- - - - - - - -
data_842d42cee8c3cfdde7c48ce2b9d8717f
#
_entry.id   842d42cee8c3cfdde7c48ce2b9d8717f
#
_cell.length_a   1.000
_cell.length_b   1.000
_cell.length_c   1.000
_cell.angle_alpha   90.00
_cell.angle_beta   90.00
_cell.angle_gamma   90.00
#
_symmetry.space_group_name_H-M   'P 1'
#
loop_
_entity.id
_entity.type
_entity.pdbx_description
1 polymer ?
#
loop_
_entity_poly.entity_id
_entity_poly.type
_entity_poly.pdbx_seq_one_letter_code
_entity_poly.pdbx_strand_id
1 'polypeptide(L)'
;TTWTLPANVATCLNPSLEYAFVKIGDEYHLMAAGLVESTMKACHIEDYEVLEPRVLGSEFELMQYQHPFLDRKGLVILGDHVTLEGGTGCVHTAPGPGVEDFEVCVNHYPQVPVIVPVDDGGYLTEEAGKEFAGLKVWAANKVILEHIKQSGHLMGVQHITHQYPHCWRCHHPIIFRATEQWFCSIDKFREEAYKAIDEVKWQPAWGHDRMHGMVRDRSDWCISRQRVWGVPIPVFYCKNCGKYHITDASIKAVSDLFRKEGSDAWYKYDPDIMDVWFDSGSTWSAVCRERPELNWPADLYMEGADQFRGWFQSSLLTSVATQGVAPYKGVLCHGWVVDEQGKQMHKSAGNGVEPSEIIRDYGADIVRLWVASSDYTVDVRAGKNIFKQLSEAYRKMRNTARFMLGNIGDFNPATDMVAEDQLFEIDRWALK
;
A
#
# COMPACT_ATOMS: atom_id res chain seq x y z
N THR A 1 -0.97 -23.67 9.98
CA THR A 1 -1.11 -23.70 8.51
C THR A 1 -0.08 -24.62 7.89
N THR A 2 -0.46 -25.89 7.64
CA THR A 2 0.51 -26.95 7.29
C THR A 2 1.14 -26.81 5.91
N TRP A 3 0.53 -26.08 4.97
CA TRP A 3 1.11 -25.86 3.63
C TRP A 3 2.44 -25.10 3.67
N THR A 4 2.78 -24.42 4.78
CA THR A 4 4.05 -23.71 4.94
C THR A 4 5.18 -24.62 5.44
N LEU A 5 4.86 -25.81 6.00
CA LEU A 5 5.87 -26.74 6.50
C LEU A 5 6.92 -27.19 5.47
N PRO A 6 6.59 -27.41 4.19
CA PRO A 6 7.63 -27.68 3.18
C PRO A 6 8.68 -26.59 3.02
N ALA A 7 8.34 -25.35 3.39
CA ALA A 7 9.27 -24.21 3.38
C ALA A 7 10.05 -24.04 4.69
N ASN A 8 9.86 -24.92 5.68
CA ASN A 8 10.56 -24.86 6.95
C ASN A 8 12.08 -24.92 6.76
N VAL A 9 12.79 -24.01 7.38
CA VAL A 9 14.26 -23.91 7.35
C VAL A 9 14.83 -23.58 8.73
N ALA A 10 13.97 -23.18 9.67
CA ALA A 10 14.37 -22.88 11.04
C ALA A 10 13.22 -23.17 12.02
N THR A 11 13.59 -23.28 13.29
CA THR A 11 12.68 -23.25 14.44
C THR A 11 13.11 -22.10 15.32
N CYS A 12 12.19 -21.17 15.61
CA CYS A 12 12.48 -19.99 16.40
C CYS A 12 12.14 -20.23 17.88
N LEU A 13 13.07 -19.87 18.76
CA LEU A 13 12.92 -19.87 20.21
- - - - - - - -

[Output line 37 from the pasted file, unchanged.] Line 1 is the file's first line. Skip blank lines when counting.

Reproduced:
N TRP A 3 0.53 -26.08 4.97